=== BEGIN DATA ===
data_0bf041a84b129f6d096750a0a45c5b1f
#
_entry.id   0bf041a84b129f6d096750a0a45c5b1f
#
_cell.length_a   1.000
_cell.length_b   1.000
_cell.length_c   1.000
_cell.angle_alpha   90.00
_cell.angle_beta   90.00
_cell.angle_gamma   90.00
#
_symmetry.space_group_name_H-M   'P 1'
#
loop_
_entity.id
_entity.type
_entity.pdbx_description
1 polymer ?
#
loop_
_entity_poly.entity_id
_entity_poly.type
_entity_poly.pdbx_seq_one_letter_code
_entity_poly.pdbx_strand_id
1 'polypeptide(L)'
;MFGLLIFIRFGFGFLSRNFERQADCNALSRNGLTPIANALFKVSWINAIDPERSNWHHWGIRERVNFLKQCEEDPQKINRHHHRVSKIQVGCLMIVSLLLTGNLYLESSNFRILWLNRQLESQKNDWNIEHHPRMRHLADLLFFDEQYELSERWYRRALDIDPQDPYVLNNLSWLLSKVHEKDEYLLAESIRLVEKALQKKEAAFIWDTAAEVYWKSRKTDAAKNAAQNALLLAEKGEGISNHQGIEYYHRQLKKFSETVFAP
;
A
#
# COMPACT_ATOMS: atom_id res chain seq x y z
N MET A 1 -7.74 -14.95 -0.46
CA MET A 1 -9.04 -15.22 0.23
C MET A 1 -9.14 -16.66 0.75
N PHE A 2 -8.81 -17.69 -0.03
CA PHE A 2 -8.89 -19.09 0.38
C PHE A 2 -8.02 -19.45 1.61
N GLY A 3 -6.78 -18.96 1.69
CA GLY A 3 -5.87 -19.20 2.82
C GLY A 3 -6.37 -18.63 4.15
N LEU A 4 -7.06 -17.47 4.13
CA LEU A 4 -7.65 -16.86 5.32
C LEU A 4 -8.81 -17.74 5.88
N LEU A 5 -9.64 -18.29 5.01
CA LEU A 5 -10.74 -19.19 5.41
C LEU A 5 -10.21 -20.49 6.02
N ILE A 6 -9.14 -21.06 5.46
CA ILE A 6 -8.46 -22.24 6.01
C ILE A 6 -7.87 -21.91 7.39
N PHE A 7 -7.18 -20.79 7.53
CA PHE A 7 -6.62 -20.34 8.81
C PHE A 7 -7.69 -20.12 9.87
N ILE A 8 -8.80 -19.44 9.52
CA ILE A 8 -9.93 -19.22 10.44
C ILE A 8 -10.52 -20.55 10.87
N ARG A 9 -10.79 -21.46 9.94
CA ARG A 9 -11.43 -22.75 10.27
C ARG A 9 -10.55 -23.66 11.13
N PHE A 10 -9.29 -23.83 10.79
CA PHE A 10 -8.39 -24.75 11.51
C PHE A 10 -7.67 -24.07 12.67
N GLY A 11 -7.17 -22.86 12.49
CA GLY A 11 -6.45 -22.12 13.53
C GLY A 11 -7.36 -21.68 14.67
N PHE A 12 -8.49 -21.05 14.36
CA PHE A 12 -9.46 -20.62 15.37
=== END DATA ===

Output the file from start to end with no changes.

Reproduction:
data_0bf041a84b129f6d096750a0a45c5b1f
#
_entry.id   0bf041a84b129f6d096750a0a45c5b1f
#
_cell.length_a   1.000
_cell.length_b   1.000
_cell.length_c   1.000
_cell.angle_alpha   90.00
_cell.angle_beta   90.00
_cell.angle_gamma   90.00
#
_symmetry.space_group_name_H-M   'P 1'
#
loop_
_entity.id
_entity.type
_entity.pdbx_description
1 polymer ?
#
loop_
_entity_poly.entity_id
_entity_poly.type
_entity_poly.pdbx_seq_one_letter_code
_entity_poly.pdbx_strand_id
1 'polypeptide(L)'
;MFGLLIFIRFGFGFLSRNFERQADCNALSRNGLTPIANALFKVSWINAIDPERSNWHHWGIRERVNFLKQCEEDPQKINRHHHRVSKIQVGCLMIVSLLLTGNLYLESSNFRILWLNRQLESQKNDWNIEHHPRMRHLADLLFFDEQYELSERWYRRALDIDPQDPYVLNNLSWLLSKVHEKDEYLLAESIRLVEKALQKKEAAFIWDTAAEVYWKSRKTDAAKNAAQNALLLAEKGEGISNHQGIEYYHRQLKKFSETVFAP
;
A
#
# COMPACT_ATOMS: atom_id res chain seq x y z
N MET A 1 -7.74 -14.95 -0.46
CA MET A 1 -9.04 -15.22 0.23
C MET A 1 -9.14 -16.66 0.75
N PHE A 2 -8.81 -17.69 -0.03
CA PHE A 2 -8.89 -19.09 0.38
C PHE A 2 -8.02 -19.45 1.61
N GLY A 3 -6.78 -18.96 1.69
CA GLY A 3 -5.87 -19.20 2.82
C GLY A 3 -6.37 -18.63 4.15
N LEU A 4 -7.06 -17.47 4.13
CA LEU A 4 -7.65 -16.86 5.32
C LEU A 4 -8.81 -17.74 5.88
N LEU A 5 -9.64 -18.29 5.01
CA LEU A 5 -10.74 -19.19 5.41
C LEU A 5 -10.21 -20.49 6.02
N ILE A 6 -9.14 -21.06 5.46
CA ILE A 6 -8.46 -22.24 6.01
C ILE A 6 -7.87 -21.91 7.39
N PHE A 7 -7.18 -20.79 7.53
CA PHE A 7 -6.62 -20.34 8.81
C PHE A 7 -7.69 -20.12 9.87
N ILE A 8 -8.80 -19.44 9.52
CA ILE A 8 -9.93 -19.22 10.44
C ILE A 8 -10.52 -20.55 10.87
N ARG A 9 -10.79 -21.46 9.94
CA ARG A 9 -11.43 -22.75 10.27
C ARG A 9 -10.55 -23.66 11.13
N PHE A 10 -9.29 -23.83 10.79
CA PHE A 10 -8.39 -24.75 11.51
C PHE A 10 -7.67 -24.07 12.67
N GLY A 11 -7.17 -22.86 12.49
CA GLY A 11 -6.45 -22.12 13.53
C GLY A 11 -7.36 -21.68 14.67
N PHE A 12 -8.49 -21.05 14.36
CA PHE A 12 -9.46 -20.62 15.37